GTEM ESP32 ATM90E26 SDK v1 – Power Supply
The GTEM board can be powered via either/both:
- USB Interface 5V
- AC into AC/DC Connector
The USB interface (via MicroUSB), can be used to power the GTEM board. This is good for flashing and testing code. The VBUS Diode is only used for protection, preventing any DC from external power supply input, so you can safely have both USB and AC input connected.
In order to make use of the ATM90E26 Energy Monitor functions, you will require to power the board via an AC power supply.
Examples of suitable Low Voltage 4 to 12V AC power supplies are bell transformers such as the TR7, Byron Din Rail, or DATA01A Transformer. These may vary in different countries but local sourcing should be straight forward.
The important point is that you must have AC output from the power supply and not DC output! This applies when energy monitoring as it needs AC to operate.
The below shows a Greenbrook DAT01A Transformer 4/8/12V (note: this was modified so I can switch 4, 8 and 12V. Plus added a LED to show is it powered).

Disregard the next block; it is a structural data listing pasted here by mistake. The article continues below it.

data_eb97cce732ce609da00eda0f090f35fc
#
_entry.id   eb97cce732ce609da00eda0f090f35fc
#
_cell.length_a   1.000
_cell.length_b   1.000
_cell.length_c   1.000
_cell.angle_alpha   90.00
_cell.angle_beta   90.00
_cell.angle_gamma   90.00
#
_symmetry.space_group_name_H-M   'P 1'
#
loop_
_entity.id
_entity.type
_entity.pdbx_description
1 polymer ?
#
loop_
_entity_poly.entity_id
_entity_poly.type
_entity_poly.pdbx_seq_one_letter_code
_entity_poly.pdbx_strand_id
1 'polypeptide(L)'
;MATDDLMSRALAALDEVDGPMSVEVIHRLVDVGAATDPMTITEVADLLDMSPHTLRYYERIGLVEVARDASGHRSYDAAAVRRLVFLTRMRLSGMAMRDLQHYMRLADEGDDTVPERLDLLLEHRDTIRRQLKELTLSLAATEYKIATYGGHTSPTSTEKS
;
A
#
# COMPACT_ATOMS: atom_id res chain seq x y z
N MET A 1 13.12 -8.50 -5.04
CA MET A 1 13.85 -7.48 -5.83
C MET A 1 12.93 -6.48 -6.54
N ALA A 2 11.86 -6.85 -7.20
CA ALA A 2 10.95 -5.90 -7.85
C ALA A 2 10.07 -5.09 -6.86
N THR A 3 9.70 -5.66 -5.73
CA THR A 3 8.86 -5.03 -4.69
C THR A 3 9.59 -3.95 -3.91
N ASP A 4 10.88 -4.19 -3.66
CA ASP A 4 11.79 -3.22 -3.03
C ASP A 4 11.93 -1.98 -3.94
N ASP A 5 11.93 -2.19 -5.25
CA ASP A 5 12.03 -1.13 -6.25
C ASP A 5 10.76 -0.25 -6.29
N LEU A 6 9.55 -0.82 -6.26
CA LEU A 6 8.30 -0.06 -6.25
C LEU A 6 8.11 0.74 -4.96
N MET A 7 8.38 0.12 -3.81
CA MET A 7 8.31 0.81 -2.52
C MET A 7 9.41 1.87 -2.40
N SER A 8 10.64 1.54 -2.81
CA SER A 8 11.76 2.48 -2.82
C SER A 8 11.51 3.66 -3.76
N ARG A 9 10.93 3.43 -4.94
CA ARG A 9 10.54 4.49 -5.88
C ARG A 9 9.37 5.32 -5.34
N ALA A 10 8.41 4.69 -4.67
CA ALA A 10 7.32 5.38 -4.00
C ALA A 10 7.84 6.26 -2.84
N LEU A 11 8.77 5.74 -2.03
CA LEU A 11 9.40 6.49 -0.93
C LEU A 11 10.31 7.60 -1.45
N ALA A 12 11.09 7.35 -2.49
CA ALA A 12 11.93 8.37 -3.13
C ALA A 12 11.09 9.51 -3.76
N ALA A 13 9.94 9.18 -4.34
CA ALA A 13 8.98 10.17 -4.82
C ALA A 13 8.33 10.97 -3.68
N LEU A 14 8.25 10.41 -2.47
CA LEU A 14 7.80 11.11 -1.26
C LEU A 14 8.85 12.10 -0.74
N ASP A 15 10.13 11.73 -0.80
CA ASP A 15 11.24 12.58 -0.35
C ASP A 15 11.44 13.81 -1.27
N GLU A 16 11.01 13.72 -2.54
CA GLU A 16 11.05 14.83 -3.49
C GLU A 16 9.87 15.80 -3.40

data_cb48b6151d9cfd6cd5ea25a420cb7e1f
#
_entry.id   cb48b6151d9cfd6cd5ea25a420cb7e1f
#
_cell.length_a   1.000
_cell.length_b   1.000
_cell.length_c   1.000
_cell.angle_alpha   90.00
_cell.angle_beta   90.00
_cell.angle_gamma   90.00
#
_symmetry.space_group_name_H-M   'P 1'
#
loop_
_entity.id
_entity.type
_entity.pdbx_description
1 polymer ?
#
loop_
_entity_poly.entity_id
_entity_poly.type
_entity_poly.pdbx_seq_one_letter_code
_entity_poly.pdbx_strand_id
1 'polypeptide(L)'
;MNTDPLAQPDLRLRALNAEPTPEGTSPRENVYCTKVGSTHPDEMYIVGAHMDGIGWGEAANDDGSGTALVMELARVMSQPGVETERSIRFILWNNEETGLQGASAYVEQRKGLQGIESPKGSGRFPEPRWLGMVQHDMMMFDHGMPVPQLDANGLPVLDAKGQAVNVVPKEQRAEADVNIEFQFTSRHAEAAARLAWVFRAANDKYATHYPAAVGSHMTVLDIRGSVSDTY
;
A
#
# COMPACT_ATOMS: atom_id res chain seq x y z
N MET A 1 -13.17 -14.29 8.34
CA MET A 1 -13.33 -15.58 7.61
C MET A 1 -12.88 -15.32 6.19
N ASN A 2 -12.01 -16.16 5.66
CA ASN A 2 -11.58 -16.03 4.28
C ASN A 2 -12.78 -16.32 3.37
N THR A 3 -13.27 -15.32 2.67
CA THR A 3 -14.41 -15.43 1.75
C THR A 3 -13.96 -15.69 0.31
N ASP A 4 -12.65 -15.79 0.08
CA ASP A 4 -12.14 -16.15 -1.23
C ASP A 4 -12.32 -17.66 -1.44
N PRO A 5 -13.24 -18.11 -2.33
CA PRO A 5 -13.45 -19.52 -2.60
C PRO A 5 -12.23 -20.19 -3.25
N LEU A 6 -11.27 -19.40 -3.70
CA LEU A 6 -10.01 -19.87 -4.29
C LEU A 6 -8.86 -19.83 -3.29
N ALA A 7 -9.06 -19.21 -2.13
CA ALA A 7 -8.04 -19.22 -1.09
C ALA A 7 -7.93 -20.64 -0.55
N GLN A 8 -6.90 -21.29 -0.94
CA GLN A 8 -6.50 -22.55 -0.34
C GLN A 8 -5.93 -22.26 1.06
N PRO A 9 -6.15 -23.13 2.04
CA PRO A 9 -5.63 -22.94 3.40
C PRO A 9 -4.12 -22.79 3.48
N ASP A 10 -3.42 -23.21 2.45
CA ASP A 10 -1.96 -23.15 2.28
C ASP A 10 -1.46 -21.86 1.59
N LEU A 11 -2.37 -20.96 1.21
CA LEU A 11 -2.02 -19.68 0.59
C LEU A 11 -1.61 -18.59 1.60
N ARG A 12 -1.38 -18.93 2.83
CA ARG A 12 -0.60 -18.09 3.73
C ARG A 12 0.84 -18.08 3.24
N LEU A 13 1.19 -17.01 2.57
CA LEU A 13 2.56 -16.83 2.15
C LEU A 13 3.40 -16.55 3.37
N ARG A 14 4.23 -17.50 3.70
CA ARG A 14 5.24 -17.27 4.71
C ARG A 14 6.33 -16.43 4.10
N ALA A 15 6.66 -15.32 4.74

The default output required is 12V AC, which off load is actually around 19V AC RMS. This is fine as the DC buck regulator can handle up-to 32V input.
The AC input from the power supply is then split on the GTEM board:
- AC sample is fed via a potential divider (ACV_IN), into the ATM device for voltage monitoring and AC frequency detection.
- The AC is fed via a diode, to produce DC (+12V). This is then fed into the DC buck regulator to derive the required 3V3 for the circuitry.
- A DC sample is then taken via DCV_IN, so we can monitor the voltage into the DC buck regulator.
The transformer secondary has taps, so providing 4, 8 and 12V AC output. We need the 12V output, which is the outer connections.
Calculation will need to be adjusted in the Energy Setpoint Calculator GTEM Bring-Up Only Excel document.
This file and other code & information can be found on our GitHub
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